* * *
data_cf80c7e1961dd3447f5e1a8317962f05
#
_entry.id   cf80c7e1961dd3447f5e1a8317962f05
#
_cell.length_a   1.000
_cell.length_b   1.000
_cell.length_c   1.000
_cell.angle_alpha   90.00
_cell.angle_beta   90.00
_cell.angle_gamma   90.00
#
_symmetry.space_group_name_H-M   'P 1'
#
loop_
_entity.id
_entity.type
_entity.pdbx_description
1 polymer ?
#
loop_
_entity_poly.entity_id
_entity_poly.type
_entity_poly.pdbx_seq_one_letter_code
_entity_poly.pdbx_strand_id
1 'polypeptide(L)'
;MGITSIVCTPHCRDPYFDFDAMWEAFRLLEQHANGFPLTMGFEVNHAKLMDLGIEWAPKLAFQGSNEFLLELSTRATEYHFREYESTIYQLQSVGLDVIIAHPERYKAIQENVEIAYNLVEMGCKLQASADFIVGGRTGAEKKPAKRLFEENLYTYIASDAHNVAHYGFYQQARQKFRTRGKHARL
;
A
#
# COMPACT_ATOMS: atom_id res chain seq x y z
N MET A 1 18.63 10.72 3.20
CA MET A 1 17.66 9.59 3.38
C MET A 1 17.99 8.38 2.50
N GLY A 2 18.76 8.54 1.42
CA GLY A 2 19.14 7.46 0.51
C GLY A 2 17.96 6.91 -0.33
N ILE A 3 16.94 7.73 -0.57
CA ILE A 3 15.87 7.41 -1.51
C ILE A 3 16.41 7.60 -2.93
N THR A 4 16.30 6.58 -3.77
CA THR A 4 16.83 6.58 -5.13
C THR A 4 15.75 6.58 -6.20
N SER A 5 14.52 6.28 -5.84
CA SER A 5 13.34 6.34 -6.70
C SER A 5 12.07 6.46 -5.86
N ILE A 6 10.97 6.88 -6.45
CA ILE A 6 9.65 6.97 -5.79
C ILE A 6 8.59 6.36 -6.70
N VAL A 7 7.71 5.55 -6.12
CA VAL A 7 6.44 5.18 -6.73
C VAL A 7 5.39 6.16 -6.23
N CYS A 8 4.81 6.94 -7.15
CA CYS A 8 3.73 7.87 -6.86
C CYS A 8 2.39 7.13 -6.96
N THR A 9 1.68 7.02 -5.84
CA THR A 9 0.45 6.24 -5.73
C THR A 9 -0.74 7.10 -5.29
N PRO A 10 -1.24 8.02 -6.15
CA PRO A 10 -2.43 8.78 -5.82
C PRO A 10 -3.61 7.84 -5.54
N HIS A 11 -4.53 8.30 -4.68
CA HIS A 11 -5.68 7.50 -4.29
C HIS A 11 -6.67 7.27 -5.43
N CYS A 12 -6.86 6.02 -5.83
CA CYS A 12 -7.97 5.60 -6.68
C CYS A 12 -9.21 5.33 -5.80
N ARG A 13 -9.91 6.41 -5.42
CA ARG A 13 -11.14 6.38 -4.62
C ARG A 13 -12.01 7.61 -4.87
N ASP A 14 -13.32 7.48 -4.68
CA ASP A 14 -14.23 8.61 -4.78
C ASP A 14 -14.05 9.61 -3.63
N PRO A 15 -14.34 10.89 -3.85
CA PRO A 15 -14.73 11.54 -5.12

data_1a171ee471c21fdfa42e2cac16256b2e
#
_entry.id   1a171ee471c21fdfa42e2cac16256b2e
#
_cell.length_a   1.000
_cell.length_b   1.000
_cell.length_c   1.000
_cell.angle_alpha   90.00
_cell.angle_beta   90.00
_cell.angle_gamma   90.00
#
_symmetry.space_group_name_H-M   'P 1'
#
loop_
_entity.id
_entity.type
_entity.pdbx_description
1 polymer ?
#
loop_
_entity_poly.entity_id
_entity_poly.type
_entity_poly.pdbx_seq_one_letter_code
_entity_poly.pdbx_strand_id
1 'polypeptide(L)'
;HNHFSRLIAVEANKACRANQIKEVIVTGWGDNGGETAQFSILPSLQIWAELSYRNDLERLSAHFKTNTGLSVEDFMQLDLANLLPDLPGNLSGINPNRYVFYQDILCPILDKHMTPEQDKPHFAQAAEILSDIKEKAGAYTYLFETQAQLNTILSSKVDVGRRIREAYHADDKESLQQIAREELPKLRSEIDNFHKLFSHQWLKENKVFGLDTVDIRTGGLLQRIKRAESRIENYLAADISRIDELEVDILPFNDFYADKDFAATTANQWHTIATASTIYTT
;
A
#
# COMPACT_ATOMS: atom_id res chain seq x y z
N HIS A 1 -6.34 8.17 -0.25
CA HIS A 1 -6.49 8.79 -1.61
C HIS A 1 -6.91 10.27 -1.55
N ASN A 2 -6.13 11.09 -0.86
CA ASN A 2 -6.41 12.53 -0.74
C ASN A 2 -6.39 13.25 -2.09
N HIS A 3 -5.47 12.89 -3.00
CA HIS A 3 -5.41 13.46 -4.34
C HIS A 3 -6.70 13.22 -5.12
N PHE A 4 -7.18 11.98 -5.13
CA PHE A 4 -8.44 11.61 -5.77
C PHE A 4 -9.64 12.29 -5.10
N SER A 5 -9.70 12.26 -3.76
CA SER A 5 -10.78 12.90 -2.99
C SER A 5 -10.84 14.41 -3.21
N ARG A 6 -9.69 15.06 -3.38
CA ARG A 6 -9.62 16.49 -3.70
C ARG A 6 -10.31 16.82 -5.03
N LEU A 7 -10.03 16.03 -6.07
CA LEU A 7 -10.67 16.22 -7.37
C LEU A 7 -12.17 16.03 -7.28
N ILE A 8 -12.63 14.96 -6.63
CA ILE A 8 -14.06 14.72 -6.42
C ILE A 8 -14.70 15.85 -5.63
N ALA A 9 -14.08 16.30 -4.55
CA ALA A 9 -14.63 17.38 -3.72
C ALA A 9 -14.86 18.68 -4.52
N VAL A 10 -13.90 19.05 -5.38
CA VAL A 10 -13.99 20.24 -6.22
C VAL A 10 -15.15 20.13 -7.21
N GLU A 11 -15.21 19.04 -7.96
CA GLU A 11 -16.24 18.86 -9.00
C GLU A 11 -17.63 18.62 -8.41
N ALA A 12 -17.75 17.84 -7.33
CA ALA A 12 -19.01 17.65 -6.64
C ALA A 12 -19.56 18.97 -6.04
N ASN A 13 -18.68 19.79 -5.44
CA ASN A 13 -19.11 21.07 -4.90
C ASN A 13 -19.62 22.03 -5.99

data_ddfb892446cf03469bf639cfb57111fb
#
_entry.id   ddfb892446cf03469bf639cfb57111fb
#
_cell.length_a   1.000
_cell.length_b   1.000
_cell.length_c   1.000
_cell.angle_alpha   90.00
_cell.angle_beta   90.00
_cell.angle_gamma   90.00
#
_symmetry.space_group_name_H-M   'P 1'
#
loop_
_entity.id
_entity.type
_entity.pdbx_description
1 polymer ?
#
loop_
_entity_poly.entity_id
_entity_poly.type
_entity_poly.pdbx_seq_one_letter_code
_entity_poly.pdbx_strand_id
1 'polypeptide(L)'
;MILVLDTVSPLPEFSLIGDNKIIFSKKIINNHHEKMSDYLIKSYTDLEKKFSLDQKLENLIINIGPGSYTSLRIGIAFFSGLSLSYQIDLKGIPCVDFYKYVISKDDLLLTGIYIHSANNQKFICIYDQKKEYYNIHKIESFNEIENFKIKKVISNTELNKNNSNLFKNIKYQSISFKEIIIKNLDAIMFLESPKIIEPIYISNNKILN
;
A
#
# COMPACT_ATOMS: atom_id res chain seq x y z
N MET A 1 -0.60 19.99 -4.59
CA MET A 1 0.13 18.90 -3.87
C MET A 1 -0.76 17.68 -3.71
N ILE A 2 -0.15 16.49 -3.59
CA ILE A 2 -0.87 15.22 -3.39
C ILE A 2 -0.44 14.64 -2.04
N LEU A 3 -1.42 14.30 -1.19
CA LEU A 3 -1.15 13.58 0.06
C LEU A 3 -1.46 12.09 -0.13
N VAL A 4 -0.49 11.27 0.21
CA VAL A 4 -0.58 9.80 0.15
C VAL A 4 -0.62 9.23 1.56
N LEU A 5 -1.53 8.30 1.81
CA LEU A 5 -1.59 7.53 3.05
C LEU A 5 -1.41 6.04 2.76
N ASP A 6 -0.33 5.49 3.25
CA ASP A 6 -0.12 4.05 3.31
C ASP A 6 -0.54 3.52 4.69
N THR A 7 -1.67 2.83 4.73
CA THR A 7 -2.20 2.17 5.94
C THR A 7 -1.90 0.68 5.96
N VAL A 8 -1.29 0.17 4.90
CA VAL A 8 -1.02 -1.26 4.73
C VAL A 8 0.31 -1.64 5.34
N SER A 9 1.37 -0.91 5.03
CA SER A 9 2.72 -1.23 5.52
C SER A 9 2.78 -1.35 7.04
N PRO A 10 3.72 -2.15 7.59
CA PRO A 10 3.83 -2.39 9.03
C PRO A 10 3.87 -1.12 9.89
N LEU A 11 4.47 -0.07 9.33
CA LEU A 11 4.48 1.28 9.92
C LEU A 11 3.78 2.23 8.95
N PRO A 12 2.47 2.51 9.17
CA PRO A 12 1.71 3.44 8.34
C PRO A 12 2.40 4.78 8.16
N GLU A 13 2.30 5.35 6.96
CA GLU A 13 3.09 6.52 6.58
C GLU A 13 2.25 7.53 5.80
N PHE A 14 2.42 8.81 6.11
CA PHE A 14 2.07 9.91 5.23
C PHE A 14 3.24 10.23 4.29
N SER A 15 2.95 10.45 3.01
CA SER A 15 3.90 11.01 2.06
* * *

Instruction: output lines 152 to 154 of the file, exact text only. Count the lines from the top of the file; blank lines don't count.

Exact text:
_cell.angle_beta   90.00
_cell.angle_gamma   90.00
#